# How does norm(A) <= p(A) + e imply norm(A) < 1 if p(A) < 1?

I am given a lemma and it states:

Lemma: Let A be a real n x n matrix. Then given any e > 0, there is a norm such that norm(A) <= p(A) + e Where p(A) is the spectral radius of A.

They then go on to state that based on this lemma, if p(A) < 1, then norm(A) < 1 for the correct choice of the norm.

What I'm looking for help on is understanding how they came to that conclusion based only on that lemma. For example, given e = .001, then the lemma states there is a norm such that norm(A) <= p(A) + .001

Since it is a "or equal" then this means there is the possibility that norm(A) = p(A) + .001, and in such a case then norm(A) > p(A). So it seems that based on the lemma, then p(A) < 1 does not necessarily always imply that norm(A) < 1.

I even tried to do a proof of this but still came up with the same result:

p(A) < 1 ->
p(A) + e < 1 + e ->
norm(A) <= p(A) +e < 1 + e
norm(A) - e <= p(A) < 1


This pretty much says the same thing, if norm(A) - e <= p(A), then p(A) < 1, but if p(A) close to 1 by a difference less than e, then norm(A) > 1 in the "equal to" case where norm(A) - e = p(A)

Now of course you could pick a smaller e, but the way the lemma reads it says that for a given e, you can find a norm s.t. A <= p(A) + e, so the "or equal" part will still get you using a counter example I gave similar to the e = .001 above

Now I have seen a different proof on wikipedia that shows if p(A) < 1 then norm(A) < 1, so I am not disputing that fact, but that proof gets into looking at entries of the Jordan Normal Form. So my point is, yes p(A) < 1 then norm(A) < 1, BUT I don't understand how you can conclude that based only on the Lemma I gave at the beginning. It's these big jumps in rational that confuse me.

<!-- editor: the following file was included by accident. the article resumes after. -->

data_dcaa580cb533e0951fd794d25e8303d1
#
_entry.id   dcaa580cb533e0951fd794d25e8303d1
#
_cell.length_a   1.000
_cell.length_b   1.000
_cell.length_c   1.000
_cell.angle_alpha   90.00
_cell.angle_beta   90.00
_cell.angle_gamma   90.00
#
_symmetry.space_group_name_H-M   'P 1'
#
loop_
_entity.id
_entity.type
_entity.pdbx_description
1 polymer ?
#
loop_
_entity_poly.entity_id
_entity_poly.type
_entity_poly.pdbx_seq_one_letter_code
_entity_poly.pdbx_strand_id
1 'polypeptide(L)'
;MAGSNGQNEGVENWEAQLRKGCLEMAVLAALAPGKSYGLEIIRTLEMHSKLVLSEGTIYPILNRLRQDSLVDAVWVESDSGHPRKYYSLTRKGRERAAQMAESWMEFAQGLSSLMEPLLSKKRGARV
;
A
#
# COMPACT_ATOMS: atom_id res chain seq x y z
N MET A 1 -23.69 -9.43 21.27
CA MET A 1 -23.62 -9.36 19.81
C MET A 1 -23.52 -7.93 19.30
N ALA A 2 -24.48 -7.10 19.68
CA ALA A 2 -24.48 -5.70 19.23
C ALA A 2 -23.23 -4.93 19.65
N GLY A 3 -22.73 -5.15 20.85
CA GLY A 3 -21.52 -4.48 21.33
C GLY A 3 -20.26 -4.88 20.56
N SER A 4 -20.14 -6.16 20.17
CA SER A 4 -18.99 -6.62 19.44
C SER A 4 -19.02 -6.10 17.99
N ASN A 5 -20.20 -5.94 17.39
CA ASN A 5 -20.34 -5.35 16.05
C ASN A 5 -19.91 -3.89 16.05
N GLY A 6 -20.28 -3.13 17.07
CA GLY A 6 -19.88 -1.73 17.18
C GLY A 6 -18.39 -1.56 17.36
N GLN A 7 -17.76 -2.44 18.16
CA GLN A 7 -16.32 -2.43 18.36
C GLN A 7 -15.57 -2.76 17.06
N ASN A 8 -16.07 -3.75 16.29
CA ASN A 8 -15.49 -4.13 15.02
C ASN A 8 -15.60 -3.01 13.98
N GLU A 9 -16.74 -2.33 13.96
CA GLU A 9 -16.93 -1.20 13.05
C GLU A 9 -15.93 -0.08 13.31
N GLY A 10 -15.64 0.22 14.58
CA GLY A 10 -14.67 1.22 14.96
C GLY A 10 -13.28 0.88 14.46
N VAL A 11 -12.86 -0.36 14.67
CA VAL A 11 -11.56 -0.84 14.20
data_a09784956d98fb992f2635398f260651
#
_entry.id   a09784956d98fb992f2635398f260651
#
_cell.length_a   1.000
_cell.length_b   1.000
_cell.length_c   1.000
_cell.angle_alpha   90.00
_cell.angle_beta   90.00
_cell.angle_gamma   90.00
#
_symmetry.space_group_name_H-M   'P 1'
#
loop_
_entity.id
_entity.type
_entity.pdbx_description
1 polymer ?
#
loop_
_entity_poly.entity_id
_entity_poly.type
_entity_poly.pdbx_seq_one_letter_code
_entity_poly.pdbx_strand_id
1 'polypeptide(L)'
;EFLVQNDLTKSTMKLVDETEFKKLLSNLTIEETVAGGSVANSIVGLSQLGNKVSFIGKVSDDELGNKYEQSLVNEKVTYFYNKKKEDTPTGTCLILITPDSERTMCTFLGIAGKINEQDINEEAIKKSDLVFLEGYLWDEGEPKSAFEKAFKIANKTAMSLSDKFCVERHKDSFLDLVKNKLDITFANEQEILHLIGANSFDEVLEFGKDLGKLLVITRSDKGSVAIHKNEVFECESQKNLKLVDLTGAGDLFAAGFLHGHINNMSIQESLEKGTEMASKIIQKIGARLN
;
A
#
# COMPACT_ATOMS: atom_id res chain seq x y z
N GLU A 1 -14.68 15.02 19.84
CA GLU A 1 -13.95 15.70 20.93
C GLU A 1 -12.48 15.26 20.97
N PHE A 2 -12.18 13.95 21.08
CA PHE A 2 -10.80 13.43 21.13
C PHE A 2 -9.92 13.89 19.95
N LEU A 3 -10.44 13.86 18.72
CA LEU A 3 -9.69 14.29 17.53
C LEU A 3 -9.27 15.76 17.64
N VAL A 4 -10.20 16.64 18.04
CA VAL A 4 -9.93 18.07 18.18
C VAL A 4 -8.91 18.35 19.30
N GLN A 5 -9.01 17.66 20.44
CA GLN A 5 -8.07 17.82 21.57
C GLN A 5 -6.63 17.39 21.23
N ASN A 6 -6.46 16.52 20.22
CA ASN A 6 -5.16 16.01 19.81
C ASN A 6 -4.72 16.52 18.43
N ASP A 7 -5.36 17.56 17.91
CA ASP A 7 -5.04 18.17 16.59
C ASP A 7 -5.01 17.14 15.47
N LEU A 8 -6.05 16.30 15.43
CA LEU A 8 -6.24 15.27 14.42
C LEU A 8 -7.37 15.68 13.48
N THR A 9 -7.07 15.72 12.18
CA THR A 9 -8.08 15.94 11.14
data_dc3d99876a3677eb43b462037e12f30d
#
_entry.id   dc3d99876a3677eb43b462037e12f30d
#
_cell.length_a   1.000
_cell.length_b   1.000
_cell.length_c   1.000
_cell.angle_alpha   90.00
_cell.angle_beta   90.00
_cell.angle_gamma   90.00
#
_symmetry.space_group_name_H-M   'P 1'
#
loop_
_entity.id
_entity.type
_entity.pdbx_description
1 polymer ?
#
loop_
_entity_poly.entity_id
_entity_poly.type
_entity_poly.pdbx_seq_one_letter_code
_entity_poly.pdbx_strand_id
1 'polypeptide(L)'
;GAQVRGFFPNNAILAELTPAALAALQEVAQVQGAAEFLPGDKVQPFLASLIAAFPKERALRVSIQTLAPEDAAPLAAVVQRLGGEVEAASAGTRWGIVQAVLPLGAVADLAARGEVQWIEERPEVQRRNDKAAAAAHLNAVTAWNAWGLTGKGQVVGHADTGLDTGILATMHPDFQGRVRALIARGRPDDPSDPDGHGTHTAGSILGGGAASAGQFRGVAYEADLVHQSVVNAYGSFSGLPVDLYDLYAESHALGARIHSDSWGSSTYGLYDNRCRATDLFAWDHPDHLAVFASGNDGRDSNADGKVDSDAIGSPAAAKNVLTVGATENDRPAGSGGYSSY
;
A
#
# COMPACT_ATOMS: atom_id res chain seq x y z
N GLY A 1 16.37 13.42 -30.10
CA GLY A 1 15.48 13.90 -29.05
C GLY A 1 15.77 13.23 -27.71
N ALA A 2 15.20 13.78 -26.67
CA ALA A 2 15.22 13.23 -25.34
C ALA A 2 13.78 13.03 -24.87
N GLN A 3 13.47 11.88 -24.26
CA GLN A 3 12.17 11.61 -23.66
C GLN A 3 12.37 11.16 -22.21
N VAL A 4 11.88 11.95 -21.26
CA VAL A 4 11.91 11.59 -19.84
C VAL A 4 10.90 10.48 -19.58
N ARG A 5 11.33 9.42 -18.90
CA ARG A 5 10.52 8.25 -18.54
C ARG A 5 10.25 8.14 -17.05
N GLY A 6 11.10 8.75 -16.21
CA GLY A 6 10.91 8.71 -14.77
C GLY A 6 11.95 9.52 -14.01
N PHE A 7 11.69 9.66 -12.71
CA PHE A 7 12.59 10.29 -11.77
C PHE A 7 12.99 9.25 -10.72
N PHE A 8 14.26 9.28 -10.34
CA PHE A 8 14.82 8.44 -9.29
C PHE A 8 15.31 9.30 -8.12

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The flaw in your reasoning is you're trying to think of $e$ as a fixed value independent of $A$, which clearly doesn't work. For any given matrix $A$, you have to choose $e$ the right way, as Jonas' answer explains. –  Rahul Oct 26 '10 at 3:57
I see. I thought it was the opposite based on the wording of the lemma, that "given any e", then "there is a norm such that" i.e. there is a norm you can pick that satisfies the inequality. Is the lemma worded poorly or am I reading it wrong? –  AaronLS Oct 26 '10 at 5:01
It is worded correctly. I think the problem is that you're thinking too much about what it says for some particular choices of $e$. As you said, when $e=.001$, the lemma will give you a norm(A) $\leq$ p(A) +.001. But when you said it might be equal, that is not a problem, because you can just take a smaller $e$ and apply the lemma to get another norm that does what you want. –  Jonas Meyer Oct 26 '10 at 5:09

Apply the lemma with $e=\frac{1}{2}(1-p(A))$.
Also, the fact that it is not strict inequality is insignificant. Given $e$, you could apply the lemma with $e/2$ to get strict inequality with $e$.